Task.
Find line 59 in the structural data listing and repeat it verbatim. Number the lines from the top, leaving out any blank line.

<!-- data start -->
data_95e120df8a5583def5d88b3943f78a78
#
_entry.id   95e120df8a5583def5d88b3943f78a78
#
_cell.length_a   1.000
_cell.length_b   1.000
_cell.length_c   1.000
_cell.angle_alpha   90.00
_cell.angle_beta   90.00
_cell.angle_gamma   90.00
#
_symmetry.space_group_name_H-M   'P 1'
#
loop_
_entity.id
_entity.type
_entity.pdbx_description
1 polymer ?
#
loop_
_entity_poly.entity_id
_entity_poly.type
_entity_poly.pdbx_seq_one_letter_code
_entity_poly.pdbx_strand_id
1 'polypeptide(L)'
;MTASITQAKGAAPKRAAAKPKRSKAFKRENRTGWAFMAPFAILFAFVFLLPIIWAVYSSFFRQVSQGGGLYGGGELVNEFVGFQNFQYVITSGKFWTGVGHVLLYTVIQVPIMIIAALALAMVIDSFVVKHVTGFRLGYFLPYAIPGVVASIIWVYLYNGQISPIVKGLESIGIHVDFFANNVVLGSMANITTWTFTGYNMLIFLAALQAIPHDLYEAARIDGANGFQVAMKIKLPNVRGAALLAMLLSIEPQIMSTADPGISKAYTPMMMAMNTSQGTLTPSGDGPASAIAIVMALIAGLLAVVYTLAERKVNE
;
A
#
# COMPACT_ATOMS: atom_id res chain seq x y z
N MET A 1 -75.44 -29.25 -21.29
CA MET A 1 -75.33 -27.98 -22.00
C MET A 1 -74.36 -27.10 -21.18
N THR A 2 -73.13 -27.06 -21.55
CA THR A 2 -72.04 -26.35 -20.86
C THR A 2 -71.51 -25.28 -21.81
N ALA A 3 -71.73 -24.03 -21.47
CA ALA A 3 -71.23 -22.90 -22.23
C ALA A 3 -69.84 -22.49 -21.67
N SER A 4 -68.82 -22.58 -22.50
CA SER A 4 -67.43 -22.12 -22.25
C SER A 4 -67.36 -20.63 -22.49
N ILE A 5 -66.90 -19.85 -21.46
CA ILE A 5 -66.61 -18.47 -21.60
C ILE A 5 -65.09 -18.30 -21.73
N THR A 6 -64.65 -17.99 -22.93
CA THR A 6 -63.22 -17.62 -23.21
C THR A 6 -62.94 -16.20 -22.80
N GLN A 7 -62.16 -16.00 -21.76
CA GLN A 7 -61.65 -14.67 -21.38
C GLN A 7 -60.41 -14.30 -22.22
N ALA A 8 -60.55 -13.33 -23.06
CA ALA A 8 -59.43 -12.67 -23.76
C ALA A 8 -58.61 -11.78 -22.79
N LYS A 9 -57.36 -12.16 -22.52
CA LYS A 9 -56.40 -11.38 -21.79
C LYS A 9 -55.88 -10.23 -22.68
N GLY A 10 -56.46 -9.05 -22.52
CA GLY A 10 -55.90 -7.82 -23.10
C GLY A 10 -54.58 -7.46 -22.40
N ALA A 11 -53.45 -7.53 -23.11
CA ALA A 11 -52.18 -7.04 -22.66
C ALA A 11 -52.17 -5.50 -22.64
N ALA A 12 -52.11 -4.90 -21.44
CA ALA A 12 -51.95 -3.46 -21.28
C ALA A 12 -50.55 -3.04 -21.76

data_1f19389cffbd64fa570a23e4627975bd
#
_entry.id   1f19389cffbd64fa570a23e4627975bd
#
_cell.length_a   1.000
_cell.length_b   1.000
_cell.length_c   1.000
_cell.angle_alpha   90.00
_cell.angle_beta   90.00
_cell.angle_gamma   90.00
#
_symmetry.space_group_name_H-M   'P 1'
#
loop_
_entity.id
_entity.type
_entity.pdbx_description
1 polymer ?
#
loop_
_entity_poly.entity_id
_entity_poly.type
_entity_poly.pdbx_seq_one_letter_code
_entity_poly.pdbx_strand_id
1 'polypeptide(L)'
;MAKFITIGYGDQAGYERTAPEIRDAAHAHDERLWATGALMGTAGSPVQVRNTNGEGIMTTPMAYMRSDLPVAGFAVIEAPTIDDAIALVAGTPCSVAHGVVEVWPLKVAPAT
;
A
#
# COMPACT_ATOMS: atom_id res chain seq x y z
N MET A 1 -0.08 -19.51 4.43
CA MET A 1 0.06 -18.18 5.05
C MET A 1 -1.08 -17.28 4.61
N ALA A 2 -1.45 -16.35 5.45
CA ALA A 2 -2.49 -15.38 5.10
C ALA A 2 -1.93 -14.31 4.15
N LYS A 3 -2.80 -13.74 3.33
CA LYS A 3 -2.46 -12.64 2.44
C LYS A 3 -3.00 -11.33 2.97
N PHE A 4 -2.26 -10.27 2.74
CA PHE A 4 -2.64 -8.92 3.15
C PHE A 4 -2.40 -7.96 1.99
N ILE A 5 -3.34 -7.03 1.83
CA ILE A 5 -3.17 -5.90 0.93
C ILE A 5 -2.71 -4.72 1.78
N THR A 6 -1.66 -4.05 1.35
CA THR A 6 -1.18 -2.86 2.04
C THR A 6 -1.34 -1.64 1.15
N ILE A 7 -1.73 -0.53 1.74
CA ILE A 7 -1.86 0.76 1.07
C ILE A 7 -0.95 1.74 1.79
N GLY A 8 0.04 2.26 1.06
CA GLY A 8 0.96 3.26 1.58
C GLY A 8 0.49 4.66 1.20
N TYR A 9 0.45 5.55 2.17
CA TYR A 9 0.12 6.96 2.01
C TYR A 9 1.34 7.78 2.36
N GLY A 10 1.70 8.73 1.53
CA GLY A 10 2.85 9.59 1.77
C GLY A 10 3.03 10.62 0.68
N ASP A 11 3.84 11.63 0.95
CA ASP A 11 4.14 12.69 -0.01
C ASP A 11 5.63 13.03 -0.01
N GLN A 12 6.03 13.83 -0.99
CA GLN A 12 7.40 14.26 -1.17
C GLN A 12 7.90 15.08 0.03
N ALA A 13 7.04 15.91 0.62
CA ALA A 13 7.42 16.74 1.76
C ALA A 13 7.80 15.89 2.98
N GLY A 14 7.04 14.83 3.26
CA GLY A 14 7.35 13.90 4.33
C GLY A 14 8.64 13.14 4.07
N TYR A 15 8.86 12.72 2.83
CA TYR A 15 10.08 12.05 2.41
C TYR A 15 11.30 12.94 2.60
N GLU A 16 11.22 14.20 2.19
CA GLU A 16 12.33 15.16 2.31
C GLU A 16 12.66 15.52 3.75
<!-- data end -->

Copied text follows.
CA GLY A 10 -55.90 -7.82 -23.10